We welcome the European perspective, although we do not completely share it. We agree with the statement of Mann et al. (1) that “meticulously conducted and controlled human studies of people with diabetes that involve dietary manipulations over a period of weeks or months… provide the most powerful evidence.” However, we take issue with several concerns they express. First, we take issue with the statement that it is important to consider how recommendations are likely to be interpreted by health professionals and patients. Second, we continue to believe that the total amount of carbohydrate is more important than the source or type. Third, we continue to believe that sucrose does not need to be restricted, relative to other carbohydrates, because of concern about aggravating hyperglycemia.
It was an initial determination of the American Diabetes Association Task Force that it was our task to write, as accurately as possible, evidence-based nutrition principles and recommendations. The implementation of these principles and recommendations was to be determined by health professionals in their individualized nutrition counseling with patients. Furthermore, we concluded that patients have the right to read and know accurate nutrition information. With this information, it is then their right to make decisions about their own food choices. Too often in the past, health professionals have taken a parental approach, such as “do this because it is good for you,” or a “food police” approach, such as “don’t eat sugar.” These approaches have not led to successful outcomes. Table 1 outlines this well.
With respect to amount and source of carbohydrate, we stand behind our original recommendation. However, as stated in our response to Wolever (2), our recommendation about the amount of carbohydrate might be more clear if it were changed to say the total amount of “available” carbohydrate is more important than the source or the type. In type 1 diabetic subjects, the amount of carbohydrate in test meals influenced the amount of insulin necessary to control glycemia, whereas glycemic index, fiber content, and caloric content did not (3).
With regard to the concern about sucrose, it is clearly stated in our introduction that “basic to the nutrition recommendations is the underlying concern for optimal nutrition through healthy food choices and an active lifestyle” (4). The section on sucrose, as noted by Mann et al. (1), also states that “sucrose and sucrose-containing foods should be eaten in the context of a healthy diet” (4,5). Mann et al. states that they know of no medium or long-term studies where the practice of focusing on total carbohydrate was shown to be compatible with good glycemic control. Please note that, in the 20 studies quoted, when total carbohydrate came from a variety of starches or starches plus sucrose, the sucrose intake represented approximate usual intake, and only Peterson et al. (6) made an attempt to use sucrose with fiber-containing foods. In most of the studies, rigorous control of the nutrients under study was established by providing meals to subjects. One of the studies provided 23% and another 30% of energy from sucrose. Two of the studies lasted 28 days. If the total carbohydrate intake was kept similar, the responses were also similar. Was the European perspective that both sucrose and starch should be restricted in the diabetic diet because both aggravate hyperglycemia generated with these studies in mind? If so, does this not affirm the concept that the total amount of carbohydrate is more important than the source or type?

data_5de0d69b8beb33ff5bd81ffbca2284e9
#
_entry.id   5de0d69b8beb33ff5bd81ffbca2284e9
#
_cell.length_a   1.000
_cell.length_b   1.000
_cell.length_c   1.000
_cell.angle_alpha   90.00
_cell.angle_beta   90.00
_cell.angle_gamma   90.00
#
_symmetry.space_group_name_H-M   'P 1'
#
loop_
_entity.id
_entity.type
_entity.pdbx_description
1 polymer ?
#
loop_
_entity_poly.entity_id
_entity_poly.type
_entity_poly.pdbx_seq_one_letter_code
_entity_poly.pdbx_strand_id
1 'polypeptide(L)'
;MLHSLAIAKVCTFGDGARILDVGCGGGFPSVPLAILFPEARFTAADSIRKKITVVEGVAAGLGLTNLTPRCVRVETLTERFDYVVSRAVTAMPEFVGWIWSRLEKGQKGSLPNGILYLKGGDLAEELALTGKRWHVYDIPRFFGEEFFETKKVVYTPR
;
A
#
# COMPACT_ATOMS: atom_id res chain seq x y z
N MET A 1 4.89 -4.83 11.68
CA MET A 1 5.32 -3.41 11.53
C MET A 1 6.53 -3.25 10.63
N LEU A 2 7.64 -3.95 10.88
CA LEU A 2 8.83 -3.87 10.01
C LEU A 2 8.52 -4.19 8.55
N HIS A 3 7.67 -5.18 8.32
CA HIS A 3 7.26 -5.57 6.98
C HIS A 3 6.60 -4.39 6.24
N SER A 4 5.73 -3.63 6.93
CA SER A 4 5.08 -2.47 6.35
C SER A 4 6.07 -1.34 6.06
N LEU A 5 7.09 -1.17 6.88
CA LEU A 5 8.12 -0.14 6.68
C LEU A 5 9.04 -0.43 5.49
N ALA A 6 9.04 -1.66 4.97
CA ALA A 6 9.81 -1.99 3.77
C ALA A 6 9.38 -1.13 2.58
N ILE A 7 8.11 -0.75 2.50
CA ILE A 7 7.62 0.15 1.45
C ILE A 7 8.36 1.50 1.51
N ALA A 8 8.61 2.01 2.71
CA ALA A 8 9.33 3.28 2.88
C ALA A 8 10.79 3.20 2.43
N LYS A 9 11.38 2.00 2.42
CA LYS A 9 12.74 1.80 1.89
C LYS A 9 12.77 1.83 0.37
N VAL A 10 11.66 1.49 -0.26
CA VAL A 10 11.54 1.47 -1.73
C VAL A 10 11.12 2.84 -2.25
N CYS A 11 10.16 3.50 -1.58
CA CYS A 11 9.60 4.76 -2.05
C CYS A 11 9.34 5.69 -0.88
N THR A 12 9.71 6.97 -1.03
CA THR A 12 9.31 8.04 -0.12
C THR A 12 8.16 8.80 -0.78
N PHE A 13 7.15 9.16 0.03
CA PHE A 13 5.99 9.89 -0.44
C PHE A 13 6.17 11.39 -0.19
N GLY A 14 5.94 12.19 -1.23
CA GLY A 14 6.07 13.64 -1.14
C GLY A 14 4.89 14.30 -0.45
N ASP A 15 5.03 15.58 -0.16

The headline “U.S. relaxes sugar ban for people with diabetes,” which appeared in the British Medical Journal (7), surprised us. The relaxation of the restriction on sucrose was nothing new, having been recommended in 1994 (8).
With regard to the statement by Mann et al. (1) that a “high intake of sugary beverages has been convincingly shown to be related to subsequent risk of obesity in children,” we would call attention to another study (9) in which added sugars were found to be relatively unimportant when it came to overall diet quality in individuals between 2 and 19 years of age.
With regard to the glycemic index, the study by Jarvi et al. (10) did find benefit, but as noted in the previous reply to the letter by Irwin (11), other studies (4) have not confirmed long-term benefit from low-glycemic index diets. One study is not “impressive evidence.” The same applies to fiber. Whereas some intervention studies have reported benefit (12,13), others have not (14–16). Moreover, the study by Chandalia et al. (13), which compared 24 g fiber with 50 g fiber, would support our statement that it “appears that ingestion of large amounts of fiber is necessary to confer metabolic benefits. It is unclear whether the palatability and gastrointestinal side effects of fiber in this amount would be acceptable to most people” (5,6). The control arm of the study used 24 g dietary fiber and had no beneficial effects on glucose, lipid, or insulin levels. This amount of fiber is clearly at the upper end of usual intake for most Americans and would, by itself, require major lifestyle changes for most Americans to achieve. The 50-g dietary fiber diet included two servings of oatmeal (15 g carbohydrate/serving), six slices of whole wheat bread, six to seven servings of fruit (15 g carbohydrate/serving), and three servings of vegetables (15 g carbohydrate/serving). For many individuals, this type of food plan would require very dramatic changes in eating habits.
In conclusion, we stand behind our original recommendations, as we believe they are evidence based.
Address correspondence to Marion J. Franz, MS, RD, CDE, 6635 Limerick Dr., Minneapolis, MN 55439. E-mail: firstname.lastname@example.org.